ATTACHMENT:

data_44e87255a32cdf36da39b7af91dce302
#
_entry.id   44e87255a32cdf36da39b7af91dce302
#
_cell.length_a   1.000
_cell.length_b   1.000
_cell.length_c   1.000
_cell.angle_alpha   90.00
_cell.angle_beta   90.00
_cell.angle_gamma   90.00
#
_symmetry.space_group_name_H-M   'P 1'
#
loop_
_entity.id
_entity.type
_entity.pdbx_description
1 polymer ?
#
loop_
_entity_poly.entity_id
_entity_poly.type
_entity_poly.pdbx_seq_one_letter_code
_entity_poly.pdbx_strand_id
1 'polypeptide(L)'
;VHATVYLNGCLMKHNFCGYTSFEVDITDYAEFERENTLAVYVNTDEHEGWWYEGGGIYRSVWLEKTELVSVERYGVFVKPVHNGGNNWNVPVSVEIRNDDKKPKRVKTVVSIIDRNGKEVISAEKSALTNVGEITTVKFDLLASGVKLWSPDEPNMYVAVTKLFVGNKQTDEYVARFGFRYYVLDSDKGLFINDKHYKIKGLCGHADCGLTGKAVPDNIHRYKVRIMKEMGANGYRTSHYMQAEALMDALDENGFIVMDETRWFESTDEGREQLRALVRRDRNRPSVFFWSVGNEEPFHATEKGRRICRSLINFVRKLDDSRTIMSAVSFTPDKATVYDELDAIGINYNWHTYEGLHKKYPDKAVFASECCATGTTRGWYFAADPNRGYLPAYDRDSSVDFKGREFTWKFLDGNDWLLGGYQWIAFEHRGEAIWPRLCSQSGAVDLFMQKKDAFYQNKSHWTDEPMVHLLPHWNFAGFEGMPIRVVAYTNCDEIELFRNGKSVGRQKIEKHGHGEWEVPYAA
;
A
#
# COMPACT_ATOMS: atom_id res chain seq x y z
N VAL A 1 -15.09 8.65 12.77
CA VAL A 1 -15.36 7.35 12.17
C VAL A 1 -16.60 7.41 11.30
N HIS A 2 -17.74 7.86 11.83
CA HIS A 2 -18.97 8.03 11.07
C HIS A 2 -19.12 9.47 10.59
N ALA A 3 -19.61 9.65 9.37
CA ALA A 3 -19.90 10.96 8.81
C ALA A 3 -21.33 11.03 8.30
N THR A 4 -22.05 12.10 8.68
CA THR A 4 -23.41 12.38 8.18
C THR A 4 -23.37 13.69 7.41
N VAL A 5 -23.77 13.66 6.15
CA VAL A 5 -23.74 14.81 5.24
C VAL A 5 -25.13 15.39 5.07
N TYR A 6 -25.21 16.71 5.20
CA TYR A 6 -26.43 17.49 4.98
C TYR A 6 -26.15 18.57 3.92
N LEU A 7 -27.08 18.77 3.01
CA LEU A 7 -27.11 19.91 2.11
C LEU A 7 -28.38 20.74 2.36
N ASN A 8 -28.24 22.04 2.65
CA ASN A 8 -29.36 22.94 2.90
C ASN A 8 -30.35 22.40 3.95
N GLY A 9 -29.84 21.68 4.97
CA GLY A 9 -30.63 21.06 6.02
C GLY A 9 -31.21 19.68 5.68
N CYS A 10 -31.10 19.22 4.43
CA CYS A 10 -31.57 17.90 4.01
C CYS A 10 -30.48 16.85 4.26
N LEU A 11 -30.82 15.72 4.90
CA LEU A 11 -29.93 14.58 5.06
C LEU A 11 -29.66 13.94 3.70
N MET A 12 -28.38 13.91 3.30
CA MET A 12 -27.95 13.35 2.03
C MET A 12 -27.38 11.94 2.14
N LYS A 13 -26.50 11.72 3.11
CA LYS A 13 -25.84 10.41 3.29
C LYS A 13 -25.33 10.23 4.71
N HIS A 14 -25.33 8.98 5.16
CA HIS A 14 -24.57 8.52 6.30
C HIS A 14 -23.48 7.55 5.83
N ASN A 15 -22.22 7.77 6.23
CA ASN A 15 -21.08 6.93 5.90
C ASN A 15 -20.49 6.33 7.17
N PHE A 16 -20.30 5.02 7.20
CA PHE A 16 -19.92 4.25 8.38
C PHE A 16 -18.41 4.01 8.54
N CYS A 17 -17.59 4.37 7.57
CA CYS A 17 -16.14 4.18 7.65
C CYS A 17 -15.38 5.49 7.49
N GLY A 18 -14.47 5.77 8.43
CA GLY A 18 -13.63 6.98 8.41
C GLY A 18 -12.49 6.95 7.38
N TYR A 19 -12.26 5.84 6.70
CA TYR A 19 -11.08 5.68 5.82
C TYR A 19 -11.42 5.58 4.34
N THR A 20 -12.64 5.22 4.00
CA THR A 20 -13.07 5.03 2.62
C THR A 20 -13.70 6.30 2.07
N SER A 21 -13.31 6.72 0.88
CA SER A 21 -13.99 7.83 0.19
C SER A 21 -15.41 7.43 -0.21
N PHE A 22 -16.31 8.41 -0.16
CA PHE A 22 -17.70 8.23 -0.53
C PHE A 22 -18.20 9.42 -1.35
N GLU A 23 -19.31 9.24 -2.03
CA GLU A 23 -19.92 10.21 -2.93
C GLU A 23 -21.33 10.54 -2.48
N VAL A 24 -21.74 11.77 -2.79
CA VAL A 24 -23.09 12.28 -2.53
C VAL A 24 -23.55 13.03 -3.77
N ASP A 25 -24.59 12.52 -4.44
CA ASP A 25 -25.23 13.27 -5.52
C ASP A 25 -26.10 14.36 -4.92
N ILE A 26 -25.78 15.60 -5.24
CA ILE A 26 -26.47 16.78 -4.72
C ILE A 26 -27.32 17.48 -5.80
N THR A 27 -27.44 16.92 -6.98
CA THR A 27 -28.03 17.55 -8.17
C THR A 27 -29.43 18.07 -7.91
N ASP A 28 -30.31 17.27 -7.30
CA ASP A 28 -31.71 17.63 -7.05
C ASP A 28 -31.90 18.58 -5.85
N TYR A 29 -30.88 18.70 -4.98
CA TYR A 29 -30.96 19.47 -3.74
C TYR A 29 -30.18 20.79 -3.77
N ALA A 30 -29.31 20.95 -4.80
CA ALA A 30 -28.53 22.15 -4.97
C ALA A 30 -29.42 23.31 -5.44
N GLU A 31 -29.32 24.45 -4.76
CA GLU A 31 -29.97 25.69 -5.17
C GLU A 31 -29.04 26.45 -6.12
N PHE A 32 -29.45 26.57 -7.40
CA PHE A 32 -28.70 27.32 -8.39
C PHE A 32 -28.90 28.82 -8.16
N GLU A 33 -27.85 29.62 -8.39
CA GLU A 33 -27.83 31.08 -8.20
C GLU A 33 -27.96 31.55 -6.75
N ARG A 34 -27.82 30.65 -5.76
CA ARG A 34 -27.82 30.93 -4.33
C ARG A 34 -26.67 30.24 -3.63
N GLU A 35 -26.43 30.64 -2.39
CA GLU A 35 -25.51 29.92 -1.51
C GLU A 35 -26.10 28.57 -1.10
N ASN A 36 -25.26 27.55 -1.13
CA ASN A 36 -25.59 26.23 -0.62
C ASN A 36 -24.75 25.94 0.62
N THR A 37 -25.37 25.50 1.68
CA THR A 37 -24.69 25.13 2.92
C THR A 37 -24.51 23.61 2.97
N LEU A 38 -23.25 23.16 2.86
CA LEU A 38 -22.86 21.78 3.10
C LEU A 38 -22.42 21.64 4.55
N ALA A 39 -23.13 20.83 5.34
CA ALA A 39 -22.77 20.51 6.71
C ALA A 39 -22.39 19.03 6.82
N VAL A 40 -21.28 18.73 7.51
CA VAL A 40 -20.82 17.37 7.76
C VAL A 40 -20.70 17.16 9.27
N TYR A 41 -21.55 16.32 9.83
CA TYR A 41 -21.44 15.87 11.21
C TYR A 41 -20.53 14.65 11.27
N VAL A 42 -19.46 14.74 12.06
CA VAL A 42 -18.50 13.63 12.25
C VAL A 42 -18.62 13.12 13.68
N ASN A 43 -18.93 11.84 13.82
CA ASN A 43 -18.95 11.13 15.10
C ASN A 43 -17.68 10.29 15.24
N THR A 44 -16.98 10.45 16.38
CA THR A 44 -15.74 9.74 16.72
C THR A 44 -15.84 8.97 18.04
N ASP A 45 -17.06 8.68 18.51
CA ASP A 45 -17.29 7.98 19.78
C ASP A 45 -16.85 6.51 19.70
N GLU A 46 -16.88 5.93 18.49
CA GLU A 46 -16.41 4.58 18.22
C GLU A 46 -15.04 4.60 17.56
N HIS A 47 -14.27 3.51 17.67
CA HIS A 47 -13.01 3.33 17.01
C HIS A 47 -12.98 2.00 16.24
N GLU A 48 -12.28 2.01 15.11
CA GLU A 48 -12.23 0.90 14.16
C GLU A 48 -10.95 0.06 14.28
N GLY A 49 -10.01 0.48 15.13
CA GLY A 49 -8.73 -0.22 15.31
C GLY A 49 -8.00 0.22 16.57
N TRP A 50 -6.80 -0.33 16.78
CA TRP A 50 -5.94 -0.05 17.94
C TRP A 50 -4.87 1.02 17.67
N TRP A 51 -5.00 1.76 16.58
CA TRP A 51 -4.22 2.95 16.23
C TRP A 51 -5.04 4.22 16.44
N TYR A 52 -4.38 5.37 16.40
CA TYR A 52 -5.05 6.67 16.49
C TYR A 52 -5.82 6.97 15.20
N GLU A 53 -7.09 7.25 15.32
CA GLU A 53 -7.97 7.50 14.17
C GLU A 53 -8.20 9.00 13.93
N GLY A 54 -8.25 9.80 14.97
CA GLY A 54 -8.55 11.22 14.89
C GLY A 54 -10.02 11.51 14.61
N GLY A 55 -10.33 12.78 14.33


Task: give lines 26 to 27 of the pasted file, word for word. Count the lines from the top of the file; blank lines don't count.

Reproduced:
;VHATVYLNGCLMKHNFCGYTSFEVDITDYAEFERENTLAVYVNTDEHEGWWYEGGGIYRSVWLEKTELVSVERYGVFVKPVHNGGNNWNVPVSVEIRNDDKKPKRVKTVVSIIDRNGKEVISAEKSALTNVGEITTVKFDLLASGVKLWSPDEPNMYVAVTKLFVGNKQTDEYVARFGFRYYVLDSDKGLFINDKHYKIKGLCGHADCGLTGKAVPDNIHRYKVRIMKEMGANGYRTSHYMQAEALMDALDENGFIVMDETRWFESTDEGREQLRALVRRDRNRPSVFFWSVGNEEPFHATEKGRRICRSLINFVRKLDDSRTIMSAVSFTPDKATVYDELDAIGINYNWHTYEGLHKKYPDKAVFASECCATGTTRGWYFAADPNRGYLPAYDRDSSVDFKGREFTWKFLDGNDWLLGGYQWIAFEHRGEAIWPRLCSQSGAVDLFMQKKDAFYQNKSHWTDEPMVHLLPHWNFAGFEGMPIRVVAYTNCDEIELFRNGKSVGRQKIEKHGHGEWEVPYAA
;